The leak, which caused a drop in pressure, took place on 29 August, 2018. After investigating the cause, the crew found a small hole—0.07 inches in diameter—and fixed it using heat-resistant tape. It was in a Russian Soyuz spacecraft docked at the ISS and it posed no threat to any of the astronauts on board.
Scientists say one of the US space agency’s (Nasa) new Earth observers is going to have a transformative impact in an unexpected area.
The IceSat-2 laser mission was launched a year ago to measure the shape of Antarctica and Greenland, and to track the thickness of Arctic sea-ice.
But early results show a remarkable capability also to sense water depths.
IceSat’s laser light penetrates up to 40m in the clearest conditions, opening up a raft of new applications.
“As much as people think all areas on Earth have been reasonably well mapped, it’s really not true when you start looking at shallow water areas,” said Dr Christopher Parrish from Oregon State University.
“We’ve got huge data voids from the shoreline out to about 5m water depth.
“This hinders our ability to study things like inundation, the effects of major storms, and the changes to coral reef habitat.”
A project has already started to map the seafloor around low-lying Pacific islands and atolls, which will assist tsunami preparedness for example.
The capability should also enable scientists to work out the volumes of inland water bodies to help quantify Earth’s global freshwater reserves.
…Snopes began as a forum for sharing and investigating urban legends and cool folklore.
But in a world where “fake news” dominates, where disinformation is a part of the political sphere and misinformation touches every single corner of the internet, what is it about this online encyclopaedia which has made it become the go-to bible for many fact-checkers?
And how is it evolving to deal with the current landscape?
…David Mikkelson, the co-founder of Snopes, says: “People come to look up things they’ve encountered on the internet and find out whether they are true or not.
…”The standards we use for fact-checking are about going after what most people are questioning or asking about.
“We don’t make any judgments about what’s too silly or obvious or frivolous or not important enough.”
However he added that sometimes he found it disconcerting what the audience considered to be important and how it was sometimes very different to what his team would consider reporting.
“There may be rumours of a chemical attack against civilians in Syria and all sorts of rumours about whether that happened and who was involved. There are questions around did the government do it; was it an outside force etc and that doesn’t get much interest.
“But then you might have a ridiculous story about something like a woman giving birth in an elevator and it gets millions of views.”
…My neighbors at the parking lot-slash-campsite were a punk band called Foreign Life Form. They weren’t part of the planned music lineup, one Life Form explained as he ate Chef Boyardee room-temperature from a can, but when they heard about Alienstock, it seemed like fate.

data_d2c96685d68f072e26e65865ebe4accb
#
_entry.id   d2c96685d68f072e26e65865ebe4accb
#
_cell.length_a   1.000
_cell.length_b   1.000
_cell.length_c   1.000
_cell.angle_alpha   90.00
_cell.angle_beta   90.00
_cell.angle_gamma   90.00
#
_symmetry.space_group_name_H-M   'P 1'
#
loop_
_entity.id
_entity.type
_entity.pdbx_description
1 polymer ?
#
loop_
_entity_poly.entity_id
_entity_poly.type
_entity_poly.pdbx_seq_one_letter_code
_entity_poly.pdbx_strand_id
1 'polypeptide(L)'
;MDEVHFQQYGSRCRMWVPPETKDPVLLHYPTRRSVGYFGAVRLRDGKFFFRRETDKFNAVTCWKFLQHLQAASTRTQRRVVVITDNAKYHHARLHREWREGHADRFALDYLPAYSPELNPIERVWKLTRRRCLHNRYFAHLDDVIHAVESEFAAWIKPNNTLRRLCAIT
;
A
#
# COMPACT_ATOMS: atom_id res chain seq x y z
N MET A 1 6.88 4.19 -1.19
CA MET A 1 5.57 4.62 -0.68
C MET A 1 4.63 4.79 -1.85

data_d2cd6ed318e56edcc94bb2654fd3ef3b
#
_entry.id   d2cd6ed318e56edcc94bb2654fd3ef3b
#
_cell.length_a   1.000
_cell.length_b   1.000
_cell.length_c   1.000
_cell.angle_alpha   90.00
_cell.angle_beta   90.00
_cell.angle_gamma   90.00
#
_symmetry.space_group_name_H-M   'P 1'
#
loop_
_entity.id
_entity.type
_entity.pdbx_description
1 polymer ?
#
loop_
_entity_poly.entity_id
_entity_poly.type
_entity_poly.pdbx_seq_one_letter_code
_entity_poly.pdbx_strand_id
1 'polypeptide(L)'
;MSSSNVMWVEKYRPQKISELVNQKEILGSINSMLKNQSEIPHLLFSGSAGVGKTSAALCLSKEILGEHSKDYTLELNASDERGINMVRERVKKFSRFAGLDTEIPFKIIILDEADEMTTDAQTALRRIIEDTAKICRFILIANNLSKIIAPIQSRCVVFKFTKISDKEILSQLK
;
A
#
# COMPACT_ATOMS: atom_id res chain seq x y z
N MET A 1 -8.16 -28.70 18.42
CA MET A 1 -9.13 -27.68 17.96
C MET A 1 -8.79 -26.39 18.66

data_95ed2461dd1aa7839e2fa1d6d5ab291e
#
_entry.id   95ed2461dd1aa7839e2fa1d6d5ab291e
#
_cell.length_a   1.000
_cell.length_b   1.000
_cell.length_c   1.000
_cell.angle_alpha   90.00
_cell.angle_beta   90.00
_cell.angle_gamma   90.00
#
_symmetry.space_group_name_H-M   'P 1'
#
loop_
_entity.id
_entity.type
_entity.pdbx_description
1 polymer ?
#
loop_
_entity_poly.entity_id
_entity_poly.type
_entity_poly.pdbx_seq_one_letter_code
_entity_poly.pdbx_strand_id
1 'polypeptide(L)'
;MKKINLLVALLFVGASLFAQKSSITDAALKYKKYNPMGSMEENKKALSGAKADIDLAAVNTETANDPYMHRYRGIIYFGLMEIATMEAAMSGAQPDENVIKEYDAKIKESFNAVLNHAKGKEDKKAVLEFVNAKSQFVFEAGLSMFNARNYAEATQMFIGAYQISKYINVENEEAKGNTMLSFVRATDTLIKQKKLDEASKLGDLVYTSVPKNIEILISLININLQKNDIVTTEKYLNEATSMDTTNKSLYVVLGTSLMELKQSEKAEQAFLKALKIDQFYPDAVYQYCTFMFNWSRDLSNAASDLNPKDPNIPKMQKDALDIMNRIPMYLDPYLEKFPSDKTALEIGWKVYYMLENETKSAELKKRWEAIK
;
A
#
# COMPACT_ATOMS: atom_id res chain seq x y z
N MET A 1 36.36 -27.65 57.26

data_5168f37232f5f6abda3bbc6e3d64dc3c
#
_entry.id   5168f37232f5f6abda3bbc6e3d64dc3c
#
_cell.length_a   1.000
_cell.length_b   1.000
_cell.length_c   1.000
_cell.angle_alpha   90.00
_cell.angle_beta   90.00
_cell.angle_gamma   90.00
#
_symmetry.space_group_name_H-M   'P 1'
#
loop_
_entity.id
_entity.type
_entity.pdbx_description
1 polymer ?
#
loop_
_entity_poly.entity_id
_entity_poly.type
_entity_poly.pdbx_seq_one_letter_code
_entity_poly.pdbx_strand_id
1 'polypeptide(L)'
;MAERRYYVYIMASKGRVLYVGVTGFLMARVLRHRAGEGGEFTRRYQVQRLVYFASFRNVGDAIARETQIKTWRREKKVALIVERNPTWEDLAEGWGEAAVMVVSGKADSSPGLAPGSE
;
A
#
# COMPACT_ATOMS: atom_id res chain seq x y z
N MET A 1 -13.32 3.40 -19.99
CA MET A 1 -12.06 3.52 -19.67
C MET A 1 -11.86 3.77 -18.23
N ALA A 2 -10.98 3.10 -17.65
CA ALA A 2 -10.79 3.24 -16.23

My other neighbor, an erudite, joint-smoking history podcaster from Oregon, wore a T-shirt that said “Take me to your dealer”. He and his son had had the shirts custom-made; the Life Forms were disappointed they couldn’t buy some….
One man’s 12-ton, 16-foot-tall fighting robot is another man’s treasure.
Eagle Prime, the crown jewel of MegaBots Inc.’s fleet of sci-fi-inspired piloted robots, is being sold on eBay with bids starting at a single dollar. Founded by Gui Cavalcanti, Matt Oehrlein and Andrew Stroup, the company is shuttering operations amid money trouble. Their latest high jinks, a futuristic bot battle between the US and Canada, drew thin crowds online.
“It was meant to be monster trucks meets UFC with a hint of WWE,” Oehrlein tells The Post. “The goal was to build a multibillion-dollar sports league of robots fighting in stadiums.”
(17) GETTING IN THE MOOD FOR HALLOWEEN. The Valley Relic
Museum in Los Angeles has lined up a scary panel event.
“For the last twenty years, I have been fascinated with the ghost stories of Los Angeles. One of my favorite pastimes is to explore historical and haunted locations in the area. This past year I’ve turned my hobby into a podcast and I have been interviewing people about their personal ghost stories as well as exploring haunted locations in Los Angeles and beyond for my podcast Ghost Magnet, from the Playboy Mansion to the house on Cielo Drive (associated with the Sharon Tate Murder) there is no shortage of ghost stories or paranormal activity,” says Bridget Marquardt.
[Thanks to Hampus Eckerman, Mike Kennedy, Martin Morse Wooster,
John King Tarpinian, JJ, bill, James Davis Nicoll, Cat Eldridge, Chip
Hitchcock, mlex, and Andrew Porter for some of these stories. Title credit goes
to File 770 contributing editor of the day Andrew.]
Next year fans will choose the site
of the 2022 Worldcon for which Chicago is currently running unopposed. Beyond that?
Dublin 2019’s Fannish Inquisition session witnessed a changing of the guard. A Memphis in 2023 bid was revealed, and the Chengdu in 2023 bid declared it was official. The New Orleans bid for 2023 fell off the radar. Spokane in 2023 and Perth in 2025 took themselves out of the running, the latter temporarily — there’s more about them at the end of the post.
Proposed Site: Chengdu, China
Proposed Dates: In August
We are a non-profit organization called Galaxy Science Fiction Alliance, which mainly consists of Sichuan Science Fiction Association and Chinese Sci-fi fans. Sichuan Science Fiction Association focuses on academic researches on Science fiction and fantasy literature,films, computer games and so on
SPOKANE IN 2023 – CLOSED. A bid for Spokane was prepared to step into the gap left by the moribund New Orleans bid to assure there would be a North American option, but it has vacated the field in favor of Memphis.
Mike Willmoth shares the story: